Card et al v. Citrus County School Board
ORDER: Plaintiff's Application to Proceed in District Court Without Prepaying Fees or Costs (Doc. 2) is GRANTED. Plaintiff's complaint is DISMISSED without prejudice. Plaintiff may file an amended complaint correcting the deficiencies n oted above. The deadline by which Plaintiff may file the amended complaint shall be set by separate order following evaluation of the claims asserted on J.D.'s behalf by counsel. Request for the Appointment of Counsel for the Minor Child (Doc. 3) is GRANTED, provisionally, to the extent that counsel has been located to evaluate the merit of J.D.'s potential claims. Plaintiff is directed to contact Attorney Bryan Hull on or before February 24, 2015, to discuss J.D.'s claims. Sh ould Mr. Hull find merit to J.D.'s claims and should he wish to represent J.D. further, Mr. Hull shall file a notice of appearance on or before April 13, 2015. In the event Mr. Hull declines to enter an appearance, he shall file a notice with t he Court explaining the same. Plaintiff's Motion to Allow Pro Se Party to E-File (Doc. 7) is DENIED without prejudice. In the event Plaintiff's claims go forward, Plaintiff may file a renewed motion requesting a log in and password for CM/ECF. The Clerk is directed to email or mail copies of all filings in this case to Attorney Bryan Hull. Signed by Judge James S. Moody, Jr on 2/12/2015. (LN)
UNITED STATES DISTRICT COURT
MIDDLE DISTRICT OF FLORIDA
TRACY L. CARD, individually and
on behalf of J.D., a minor,
Case No: 5:15-cv-5-Oc-30PRL
CITRUS COUNTY SCHOOL BOARD,
THIS CAUSE comes before the Court upon pro se Plaintiff Tracy L. Card’s
Application to Proceed in District Court Without Prepaying Fees or Costs (Doc. 2), Request
for the Appointment of Counsel for the Minor Child (Doc. 3), and Motion to Allow Pro Se
Party to E-File (Doc. 7). For the reasons that follow, Plaintiff’s request to proceed in forma
pauperis is granted, her request for appointment of counsel for minor J.D. is granted to a
limited extent as described herein, and her request to e-file is denied without prejudice.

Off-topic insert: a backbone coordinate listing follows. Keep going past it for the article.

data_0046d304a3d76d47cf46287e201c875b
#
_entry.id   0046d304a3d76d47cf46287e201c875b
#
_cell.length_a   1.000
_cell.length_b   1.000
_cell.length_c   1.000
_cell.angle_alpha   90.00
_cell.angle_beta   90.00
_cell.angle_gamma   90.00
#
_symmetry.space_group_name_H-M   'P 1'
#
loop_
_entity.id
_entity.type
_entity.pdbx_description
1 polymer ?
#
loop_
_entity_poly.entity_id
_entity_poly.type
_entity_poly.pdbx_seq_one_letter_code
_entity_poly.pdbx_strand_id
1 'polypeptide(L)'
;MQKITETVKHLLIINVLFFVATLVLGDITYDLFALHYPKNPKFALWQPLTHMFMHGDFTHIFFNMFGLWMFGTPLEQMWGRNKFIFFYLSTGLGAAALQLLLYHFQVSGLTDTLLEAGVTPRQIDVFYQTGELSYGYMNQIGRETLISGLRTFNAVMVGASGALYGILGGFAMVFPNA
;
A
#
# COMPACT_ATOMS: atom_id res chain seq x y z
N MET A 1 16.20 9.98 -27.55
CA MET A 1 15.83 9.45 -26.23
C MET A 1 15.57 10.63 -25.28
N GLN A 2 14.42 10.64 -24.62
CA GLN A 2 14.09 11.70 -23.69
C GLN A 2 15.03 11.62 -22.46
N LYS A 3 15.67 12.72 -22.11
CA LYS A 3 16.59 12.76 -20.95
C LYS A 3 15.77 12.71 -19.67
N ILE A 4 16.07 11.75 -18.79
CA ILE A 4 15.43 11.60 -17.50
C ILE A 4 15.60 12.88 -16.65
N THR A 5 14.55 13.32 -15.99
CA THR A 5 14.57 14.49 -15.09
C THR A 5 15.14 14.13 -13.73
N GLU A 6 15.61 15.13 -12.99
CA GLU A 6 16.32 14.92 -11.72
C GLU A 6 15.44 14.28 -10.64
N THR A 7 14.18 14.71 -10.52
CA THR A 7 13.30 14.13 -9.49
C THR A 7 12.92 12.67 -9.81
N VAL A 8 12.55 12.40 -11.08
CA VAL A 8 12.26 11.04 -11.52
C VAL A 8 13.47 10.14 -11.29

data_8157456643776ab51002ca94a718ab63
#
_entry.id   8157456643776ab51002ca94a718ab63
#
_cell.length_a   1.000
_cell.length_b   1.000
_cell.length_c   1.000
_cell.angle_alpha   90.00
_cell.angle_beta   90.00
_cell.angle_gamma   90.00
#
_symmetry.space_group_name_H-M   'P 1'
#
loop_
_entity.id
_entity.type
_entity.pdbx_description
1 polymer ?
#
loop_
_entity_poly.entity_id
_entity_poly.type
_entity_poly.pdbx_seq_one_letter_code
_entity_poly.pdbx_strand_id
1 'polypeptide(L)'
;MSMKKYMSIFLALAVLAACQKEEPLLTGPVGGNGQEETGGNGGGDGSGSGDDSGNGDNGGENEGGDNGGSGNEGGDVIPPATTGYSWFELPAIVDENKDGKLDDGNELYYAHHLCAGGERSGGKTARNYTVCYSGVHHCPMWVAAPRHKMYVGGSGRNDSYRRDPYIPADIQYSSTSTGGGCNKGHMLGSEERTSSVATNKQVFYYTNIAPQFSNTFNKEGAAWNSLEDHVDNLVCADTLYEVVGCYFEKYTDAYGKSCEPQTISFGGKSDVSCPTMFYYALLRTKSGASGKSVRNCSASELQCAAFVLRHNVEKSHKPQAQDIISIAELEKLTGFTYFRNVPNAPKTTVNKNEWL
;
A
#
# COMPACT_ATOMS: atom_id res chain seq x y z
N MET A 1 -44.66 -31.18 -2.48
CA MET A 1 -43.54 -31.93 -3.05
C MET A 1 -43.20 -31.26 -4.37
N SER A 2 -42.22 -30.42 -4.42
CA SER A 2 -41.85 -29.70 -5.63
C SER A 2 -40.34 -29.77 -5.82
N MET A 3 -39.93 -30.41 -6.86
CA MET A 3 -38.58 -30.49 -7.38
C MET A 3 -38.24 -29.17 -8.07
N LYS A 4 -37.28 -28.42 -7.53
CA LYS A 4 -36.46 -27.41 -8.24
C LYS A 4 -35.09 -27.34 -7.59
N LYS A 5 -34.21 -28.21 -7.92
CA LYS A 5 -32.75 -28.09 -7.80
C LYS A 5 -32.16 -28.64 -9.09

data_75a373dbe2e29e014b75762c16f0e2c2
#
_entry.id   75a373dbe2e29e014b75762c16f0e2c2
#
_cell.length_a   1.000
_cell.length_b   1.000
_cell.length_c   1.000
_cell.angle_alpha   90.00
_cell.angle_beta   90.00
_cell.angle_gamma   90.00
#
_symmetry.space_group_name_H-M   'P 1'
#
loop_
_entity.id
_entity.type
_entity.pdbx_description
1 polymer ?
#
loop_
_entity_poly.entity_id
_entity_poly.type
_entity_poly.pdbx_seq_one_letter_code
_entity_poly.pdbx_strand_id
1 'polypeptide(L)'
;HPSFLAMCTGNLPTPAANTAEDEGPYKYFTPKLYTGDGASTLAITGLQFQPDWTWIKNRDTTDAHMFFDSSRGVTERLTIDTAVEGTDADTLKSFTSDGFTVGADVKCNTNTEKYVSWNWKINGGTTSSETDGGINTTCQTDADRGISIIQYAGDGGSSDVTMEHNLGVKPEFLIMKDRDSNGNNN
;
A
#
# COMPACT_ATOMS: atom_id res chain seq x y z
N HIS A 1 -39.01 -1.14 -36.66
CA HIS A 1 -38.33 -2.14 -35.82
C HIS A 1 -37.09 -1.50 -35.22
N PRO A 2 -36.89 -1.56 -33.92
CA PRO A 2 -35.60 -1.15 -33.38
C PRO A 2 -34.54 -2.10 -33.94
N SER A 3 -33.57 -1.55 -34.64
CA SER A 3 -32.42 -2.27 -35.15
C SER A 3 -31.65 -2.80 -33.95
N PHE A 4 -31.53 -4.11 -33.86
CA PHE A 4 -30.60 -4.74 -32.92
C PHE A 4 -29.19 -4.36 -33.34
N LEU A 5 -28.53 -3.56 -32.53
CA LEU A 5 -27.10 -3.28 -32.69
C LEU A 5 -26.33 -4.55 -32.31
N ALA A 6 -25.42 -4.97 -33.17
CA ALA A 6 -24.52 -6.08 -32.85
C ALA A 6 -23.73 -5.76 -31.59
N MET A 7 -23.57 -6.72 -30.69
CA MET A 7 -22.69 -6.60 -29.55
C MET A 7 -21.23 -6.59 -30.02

On January 5, 2015, Plaintiff initiated this action as an appeal from an administrative
decision on behalf of herself and her minor child, J.D., alleging violations of the Individuals
with Disabilities Education Act (“IDEA”) by the Citrus County School Board (the “School
Board”). (Doc. 1). By her complaint, Plaintiff appears to seek review of an October 7,
2014 final order issued by Administrative Law Judge (“ALJ”) Lawrence P. Stevenson
regarding provision of a free appropriate public education (“FAPE”) and appropriate
individualized education plan (“IEP”) for her minor child J.D. 1 Plaintiff has not provided
the Court with any records from the administrative proceeding and has not provided a copy
of the final order she seeks to challenge. 2
Plaintiff raises nine issues regarding the ALJ’s decision, including that the ALJ
erred by (1) determining that the stay-put question was one of ultimate placement and
failing to reimburse Plaintiff for the cost of private placement during the pendency of the
administrative proceedings, (2) not including all challenged IEPs in his final order, (3) not
awarding Plaintiff compensatory services for the School Board’s failure to implement a
transfer IEP, (4) rejecting Plaintiff’s argument that the failure to include a general
education teacher in the IEP team denied J.D. a FAPE, (5) failing to issue directives
regarding a behavior intervention plan and emergency health care plan, (6) failing to issue